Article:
and to shape the cabs. He would use the trimmings in the
tumbler. They were members of the Gem and Mineral club in
Anyway, this how I got into the lapidary. Presently I have
a trim saw, sander and grinders, Dremel flexible shaft for
small hand polishing and sanding, currently making a slab
saw. I have 3 flex wheel polishers, lapidary jewelry tools,
jewelry and cab stencils. I have a lot of other small odds
and ends that I haven't even identified yet.
I have old pictures of the Jax Gem and Mineral clubs shows
that were publicized in the papers and my grandmother on the
front page. I would like to learn as much as I can because
I want to pass on the same things that my grandmother passed
on to me. I am 35 years old and have a daughter, 14, that
already loves the rocks.
Thank you for your time and the digest.
Michelle K. Watkins.
Subject: BIO: Martina Hendrix & Fred Scharninghausen
Hi everybody, we are true beginners to this.
I have been interested in minerals for a while but never
collected til I moved from Northern Germany to Germany's
agate State (Rheinland-Pfalz). In 1996, I started collecting
and in the beginning, Fred just went with me.
Fred's interest in minerals started when we were in the
middle of the woods in Idar-Oberstein and nature called...
Well he discovered (If you want to call it this, :)) a very
beautiful blue agate and has been a true rockhound since.
We started cutting with a modified tile cutter but have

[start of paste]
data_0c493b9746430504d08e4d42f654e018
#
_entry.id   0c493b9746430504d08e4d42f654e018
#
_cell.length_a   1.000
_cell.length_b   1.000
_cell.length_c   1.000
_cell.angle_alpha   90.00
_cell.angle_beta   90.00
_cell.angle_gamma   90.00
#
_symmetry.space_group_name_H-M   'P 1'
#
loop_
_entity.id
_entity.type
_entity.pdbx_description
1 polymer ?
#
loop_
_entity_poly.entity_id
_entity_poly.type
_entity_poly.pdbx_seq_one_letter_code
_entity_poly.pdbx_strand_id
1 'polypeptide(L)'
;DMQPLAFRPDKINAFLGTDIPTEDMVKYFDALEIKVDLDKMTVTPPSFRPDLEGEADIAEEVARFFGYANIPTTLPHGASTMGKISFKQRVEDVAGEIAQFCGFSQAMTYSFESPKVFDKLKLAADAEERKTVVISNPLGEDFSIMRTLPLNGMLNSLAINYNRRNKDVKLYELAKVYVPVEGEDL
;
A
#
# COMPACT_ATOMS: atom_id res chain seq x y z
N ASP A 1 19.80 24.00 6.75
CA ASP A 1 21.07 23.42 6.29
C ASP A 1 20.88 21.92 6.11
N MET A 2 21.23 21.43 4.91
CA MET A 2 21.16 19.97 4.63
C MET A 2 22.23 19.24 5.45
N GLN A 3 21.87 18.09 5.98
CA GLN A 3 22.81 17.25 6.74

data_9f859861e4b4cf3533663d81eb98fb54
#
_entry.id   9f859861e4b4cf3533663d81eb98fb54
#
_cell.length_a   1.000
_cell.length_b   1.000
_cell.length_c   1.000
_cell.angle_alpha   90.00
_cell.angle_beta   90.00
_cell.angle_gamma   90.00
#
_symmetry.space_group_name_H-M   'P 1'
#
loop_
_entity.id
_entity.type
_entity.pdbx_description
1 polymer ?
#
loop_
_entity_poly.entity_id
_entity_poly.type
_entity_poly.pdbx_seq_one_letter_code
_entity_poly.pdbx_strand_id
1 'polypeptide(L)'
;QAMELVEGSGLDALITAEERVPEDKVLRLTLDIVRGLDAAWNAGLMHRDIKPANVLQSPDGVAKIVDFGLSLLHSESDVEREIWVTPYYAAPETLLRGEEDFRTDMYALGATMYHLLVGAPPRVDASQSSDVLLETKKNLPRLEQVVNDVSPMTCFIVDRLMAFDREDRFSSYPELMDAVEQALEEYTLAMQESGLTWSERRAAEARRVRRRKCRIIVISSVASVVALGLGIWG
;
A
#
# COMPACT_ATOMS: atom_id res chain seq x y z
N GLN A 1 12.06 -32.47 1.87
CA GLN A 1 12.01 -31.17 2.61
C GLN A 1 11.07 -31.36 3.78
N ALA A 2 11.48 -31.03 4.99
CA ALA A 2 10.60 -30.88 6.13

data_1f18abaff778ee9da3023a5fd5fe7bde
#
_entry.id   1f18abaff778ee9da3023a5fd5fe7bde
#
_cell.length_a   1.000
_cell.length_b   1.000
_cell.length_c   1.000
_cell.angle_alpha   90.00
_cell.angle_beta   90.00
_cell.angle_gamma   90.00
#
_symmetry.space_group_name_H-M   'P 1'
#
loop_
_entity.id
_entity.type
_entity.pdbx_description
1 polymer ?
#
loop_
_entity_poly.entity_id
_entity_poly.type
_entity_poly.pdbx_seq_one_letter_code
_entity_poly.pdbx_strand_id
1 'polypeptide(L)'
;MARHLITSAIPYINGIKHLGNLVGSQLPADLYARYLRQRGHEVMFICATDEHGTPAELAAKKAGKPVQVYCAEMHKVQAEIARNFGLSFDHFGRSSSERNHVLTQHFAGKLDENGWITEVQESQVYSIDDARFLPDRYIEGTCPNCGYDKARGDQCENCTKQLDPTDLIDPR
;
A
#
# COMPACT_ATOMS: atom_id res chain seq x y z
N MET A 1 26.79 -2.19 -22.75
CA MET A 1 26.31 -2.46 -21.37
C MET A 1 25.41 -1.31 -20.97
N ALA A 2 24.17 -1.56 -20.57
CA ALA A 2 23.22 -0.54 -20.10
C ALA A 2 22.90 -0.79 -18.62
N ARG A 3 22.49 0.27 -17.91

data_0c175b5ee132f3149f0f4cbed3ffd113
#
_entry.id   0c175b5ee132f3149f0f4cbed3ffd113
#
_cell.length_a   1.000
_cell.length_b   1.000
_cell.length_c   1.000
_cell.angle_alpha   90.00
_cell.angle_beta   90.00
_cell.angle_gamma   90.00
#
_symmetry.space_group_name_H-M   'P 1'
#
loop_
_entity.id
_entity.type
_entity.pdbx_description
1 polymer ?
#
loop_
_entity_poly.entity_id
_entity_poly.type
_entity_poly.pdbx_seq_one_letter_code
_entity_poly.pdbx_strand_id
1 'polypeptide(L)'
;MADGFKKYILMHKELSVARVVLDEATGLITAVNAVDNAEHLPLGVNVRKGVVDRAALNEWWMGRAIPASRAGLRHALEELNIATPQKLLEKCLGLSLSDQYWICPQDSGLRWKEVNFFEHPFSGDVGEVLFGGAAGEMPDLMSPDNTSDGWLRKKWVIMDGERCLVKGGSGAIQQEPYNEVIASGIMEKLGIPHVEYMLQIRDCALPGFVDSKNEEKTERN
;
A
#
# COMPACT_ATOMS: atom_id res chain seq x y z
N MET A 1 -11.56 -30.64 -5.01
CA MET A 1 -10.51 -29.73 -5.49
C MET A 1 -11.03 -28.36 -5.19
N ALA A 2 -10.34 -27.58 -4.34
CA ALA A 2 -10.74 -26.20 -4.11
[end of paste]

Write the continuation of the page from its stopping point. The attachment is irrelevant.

advanced since to a real cutter. By now we have a very
pretty collection of agates from the Nack area to include
scolicites in almost every color and shape.
I hope my English wasn't all that bad.
Subject: FS: Online Rock, Mineral, Gems & Jewelry Auction
Gemstone rough, Jewelry, Gems, Rocks and Minerals
to be auctioned off at online Auction
Tell your Friends.
Online Rock, Mineral, Gems, and Jewelry Auction.
Subject: SHOW: See you at Quartzsite!
Nothing like last minute arrangements! But vacation's
approved and I've got Booth 311 at the Pow Wow for Feb. 3-7.
Hope some of you can drop by and say hello!
I'll be looking for Dixie, anyone else going to be there?
Carol J. Bova
Subject: AD: VROCK
Wholesale-Import-Export Gems, Jewelry, gifts, etc., Rock,
Mineral, Fossils, Lapidary oriented gifts for Gift shops,
Museums, Parks, Boutiques and more.
Must have Business and Tax ID's to obtain prices.
Subject: SHOW: See Us in Tucson
Come to the Sheraton 4 Points while in Tucson. We will have
lapped rough, crystal caps, and basalt as well as finished
opal and jewelry. We are the owners of one of the opal
mines in Spencer, Idaho and look forward to seeing some of
the Lapidary Digest members.
Bob & Susan Thompson
Idaho Opal Mines, Inc.